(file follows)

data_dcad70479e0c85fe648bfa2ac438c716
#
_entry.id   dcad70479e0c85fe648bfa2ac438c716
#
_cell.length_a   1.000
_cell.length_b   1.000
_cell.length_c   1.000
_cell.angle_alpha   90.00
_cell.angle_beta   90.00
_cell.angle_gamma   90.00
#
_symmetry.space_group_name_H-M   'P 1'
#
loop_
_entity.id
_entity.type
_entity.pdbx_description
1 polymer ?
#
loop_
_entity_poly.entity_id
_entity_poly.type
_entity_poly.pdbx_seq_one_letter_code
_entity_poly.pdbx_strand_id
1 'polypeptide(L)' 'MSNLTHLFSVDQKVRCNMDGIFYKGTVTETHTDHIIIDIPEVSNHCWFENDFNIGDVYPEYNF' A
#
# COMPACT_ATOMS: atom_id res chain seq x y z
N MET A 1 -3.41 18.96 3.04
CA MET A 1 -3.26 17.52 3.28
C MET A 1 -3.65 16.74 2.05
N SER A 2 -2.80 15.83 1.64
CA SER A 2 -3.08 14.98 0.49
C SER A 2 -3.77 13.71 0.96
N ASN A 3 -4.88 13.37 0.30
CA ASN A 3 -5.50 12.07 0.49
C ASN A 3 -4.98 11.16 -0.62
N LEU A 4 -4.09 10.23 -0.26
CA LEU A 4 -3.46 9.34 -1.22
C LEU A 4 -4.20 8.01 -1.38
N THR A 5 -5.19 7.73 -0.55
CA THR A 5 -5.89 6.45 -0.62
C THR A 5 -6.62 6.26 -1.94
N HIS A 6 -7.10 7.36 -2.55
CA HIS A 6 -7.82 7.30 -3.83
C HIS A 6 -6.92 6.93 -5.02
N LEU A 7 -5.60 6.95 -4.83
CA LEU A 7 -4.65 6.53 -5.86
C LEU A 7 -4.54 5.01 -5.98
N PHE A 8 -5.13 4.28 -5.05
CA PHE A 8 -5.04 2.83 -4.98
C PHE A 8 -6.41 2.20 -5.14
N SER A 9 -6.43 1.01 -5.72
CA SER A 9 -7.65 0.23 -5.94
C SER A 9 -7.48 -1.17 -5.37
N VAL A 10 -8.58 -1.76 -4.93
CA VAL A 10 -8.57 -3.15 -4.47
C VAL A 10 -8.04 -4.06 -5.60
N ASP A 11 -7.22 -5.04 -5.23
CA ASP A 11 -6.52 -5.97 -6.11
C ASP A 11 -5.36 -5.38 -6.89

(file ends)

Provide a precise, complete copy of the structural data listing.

data_dcad70479e0c85fe648bfa2ac438c716
#
_entry.id   dcad70479e0c85fe648bfa2ac438c716
#
_cell.length_a   1.000
_cell.length_b   1.000
_cell.length_c   1.000
_cell.angle_alpha   90.00
_cell.angle_beta   90.00
_cell.angle_gamma   90.00
#
_symmetry.space_group_name_H-M   'P 1'
#
loop_
_entity.id
_entity.type
_entity.pdbx_description
1 polymer ?
#
loop_
_entity_poly.entity_id
_entity_poly.type
_entity_poly.pdbx_seq_one_letter_code
_entity_poly.pdbx_strand_id
1 'polypeptide(L)' 'MSNLTHLFSVDQKVRCNMDGIFYKGTVTETHTDHIIIDIPEVSNHCWFENDFNIGDVYPEYNF' A
#
# COMPACT_ATOMS: atom_id res chain seq x y z
N MET A 1 -3.41 18.96 3.04
CA MET A 1 -3.26 17.52 3.28
C MET A 1 -3.65 16.74 2.05
N SER A 2 -2.80 15.83 1.64
CA SER A 2 -3.08 14.98 0.49
C SER A 2 -3.77 13.71 0.96
N ASN A 3 -4.88 13.37 0.30
CA ASN A 3 -5.50 12.07 0.49
C ASN A 3 -4.98 11.16 -0.62
N LEU A 4 -4.09 10.23 -0.26
CA LEU A 4 -3.46 9.34 -1.22
C LEU A 4 -4.20 8.01 -1.38
N THR A 5 -5.19 7.73 -0.55
CA THR A 5 -5.89 6.45 -0.62
C THR A 5 -6.62 6.26 -1.94
N HIS A 6 -7.10 7.36 -2.55
CA HIS A 6 -7.82 7.30 -3.83
C HIS A 6 -6.92 6.93 -5.02
N LEU A 7 -5.60 6.95 -4.83
CA LEU A 7 -4.65 6.53 -5.86
C LEU A 7 -4.54 5.01 -5.98
N PHE A 8 -5.13 4.28 -5.05
CA PHE A 8 -5.04 2.83 -4.98
C PHE A 8 -6.41 2.20 -5.14
N SER A 9 -6.43 1.01 -5.72
CA SER A 9 -7.65 0.23 -5.94
C SER A 9 -7.48 -1.17 -5.37
N VAL A 10 -8.58 -1.76 -4.93
CA VAL A 10 -8.57 -3.15 -4.47
C VAL A 10 -8.04 -4.06 -5.60
N ASP A 11 -7.22 -5.04 -5.23
CA ASP A 11 -6.52 -5.97 -6.11
C ASP A 11 -5.36 -5.38 -6.89